Journal Article

Transcription factor FOXL2 protects granulosa cells from stress and delays cell cycle: role of its regulation by the SIRT1 deacetylase

Bérénice A. Benayoun, Adrien B. Georges, David L'Hôte, Noora Andersson, Aurélie Dipietromaria, Anne-Laure Todeschini, Sandrine Caburet, Claude Bazin, Mikko Anttonen and Reiner A. Veitia

in Human Molecular Genetics

Volume 20, issue 9, pages 1673-1686
Published in print May 2011 | ISSN: 0964-6906
Published online February 2011 | e-ISSN: 1460-2083 | DOI: http://dx.doi.org/10.1093/hmg/ddr042
Transcription factor FOXL2 protects granulosa cells from stress and delays cell cycle: role of its regulation by the SIRT1 deacetylase

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FOXL2 is a transcription factor that is essential for ovarian function and maintenance, the germline mutations of which are responsible for the Blepharophimosis Ptosis Epicanthus-inversus Syndrome (BPES), often associated with premature ovarian failure. Recent evidence has linked FOXL2 downregulation or somatic mutation (p.Cys134Trp) to cancer, although underlying molecular mechanisms remain unclear. Using a functional genomic approach, we find that FOXL2 modulates cell-cycle regulators in a way which tends to induce G1 arrest. Indeed, FOXL2 upregulation promotes cell accumulation in G1 phase and protects cells from oxidative damage, notably by promoting oxidized DNA repair and by increasing the amounts of anti-oxidant agent glutathione. In agreement with clinical observations, we find that FOXL2-mutated versions leading to BPES along with ovarian dysfunction mostly fail to transactivate cell-cycle and DNA repair targets, whereas mutations leading to isolated craniofacial defects (and normal ovarian function) activate them correctly. Interestingly, these assays revealed a mild promoter-specific hypomorphy of the tumor-associated mutation (p.Cys134Trp). Finally, the SIRT1 deacetylase suppresses FOXL2 activity on targets linked to cell-cycle and DNA repair in a dose-dependent manner. Accordingly, we find that SIRT1 inhibition by nicotinamide limits proliferation, notably by increasing endogenous FOXL2 amount/activity. The body of evidence presented here supports the idea that FOXL2 plays a key role in granulosa cell homeostasis, the failure of which is central to ovarian ageing and tumorigenesis. As granulosa cell tumors respond poorly to conventional chemotherapy, our findings on the deacetylase inhibitor nicotinamide provide an interesting option for targeted therapy.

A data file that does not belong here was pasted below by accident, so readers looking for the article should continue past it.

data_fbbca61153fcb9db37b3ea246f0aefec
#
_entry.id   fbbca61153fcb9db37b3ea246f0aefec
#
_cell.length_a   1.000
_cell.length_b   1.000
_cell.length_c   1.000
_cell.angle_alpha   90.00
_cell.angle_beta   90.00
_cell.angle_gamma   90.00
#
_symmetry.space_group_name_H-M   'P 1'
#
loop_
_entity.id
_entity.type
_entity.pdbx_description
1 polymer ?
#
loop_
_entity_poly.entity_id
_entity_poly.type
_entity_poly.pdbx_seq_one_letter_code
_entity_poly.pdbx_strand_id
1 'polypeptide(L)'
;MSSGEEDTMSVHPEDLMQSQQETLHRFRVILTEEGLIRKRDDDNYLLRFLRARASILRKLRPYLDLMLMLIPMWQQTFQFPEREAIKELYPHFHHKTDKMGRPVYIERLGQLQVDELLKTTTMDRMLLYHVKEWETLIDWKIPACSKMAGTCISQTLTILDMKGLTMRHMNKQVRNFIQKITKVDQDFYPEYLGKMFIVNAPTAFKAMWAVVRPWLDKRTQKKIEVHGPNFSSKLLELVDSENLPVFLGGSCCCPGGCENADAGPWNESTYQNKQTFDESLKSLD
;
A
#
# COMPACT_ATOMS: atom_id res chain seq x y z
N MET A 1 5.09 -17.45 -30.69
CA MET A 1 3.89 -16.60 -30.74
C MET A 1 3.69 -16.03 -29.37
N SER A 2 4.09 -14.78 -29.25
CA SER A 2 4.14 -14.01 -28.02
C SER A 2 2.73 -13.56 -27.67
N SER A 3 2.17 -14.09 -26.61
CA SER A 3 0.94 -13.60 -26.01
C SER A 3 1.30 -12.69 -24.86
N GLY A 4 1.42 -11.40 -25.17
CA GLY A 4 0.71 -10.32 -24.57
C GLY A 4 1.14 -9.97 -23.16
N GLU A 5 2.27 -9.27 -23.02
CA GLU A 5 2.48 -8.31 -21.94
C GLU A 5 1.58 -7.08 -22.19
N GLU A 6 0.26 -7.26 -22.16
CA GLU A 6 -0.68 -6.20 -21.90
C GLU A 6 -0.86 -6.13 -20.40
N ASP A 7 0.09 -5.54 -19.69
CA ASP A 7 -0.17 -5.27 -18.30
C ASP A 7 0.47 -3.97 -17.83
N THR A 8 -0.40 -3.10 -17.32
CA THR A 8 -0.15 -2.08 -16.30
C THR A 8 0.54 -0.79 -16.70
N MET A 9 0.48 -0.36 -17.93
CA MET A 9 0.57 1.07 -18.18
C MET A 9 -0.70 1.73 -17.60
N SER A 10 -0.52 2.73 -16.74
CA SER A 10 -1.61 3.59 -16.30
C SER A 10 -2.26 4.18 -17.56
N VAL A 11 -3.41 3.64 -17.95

Journal Article.  7057 words.  Illustrated.

Subjects: Genetics and Genomics

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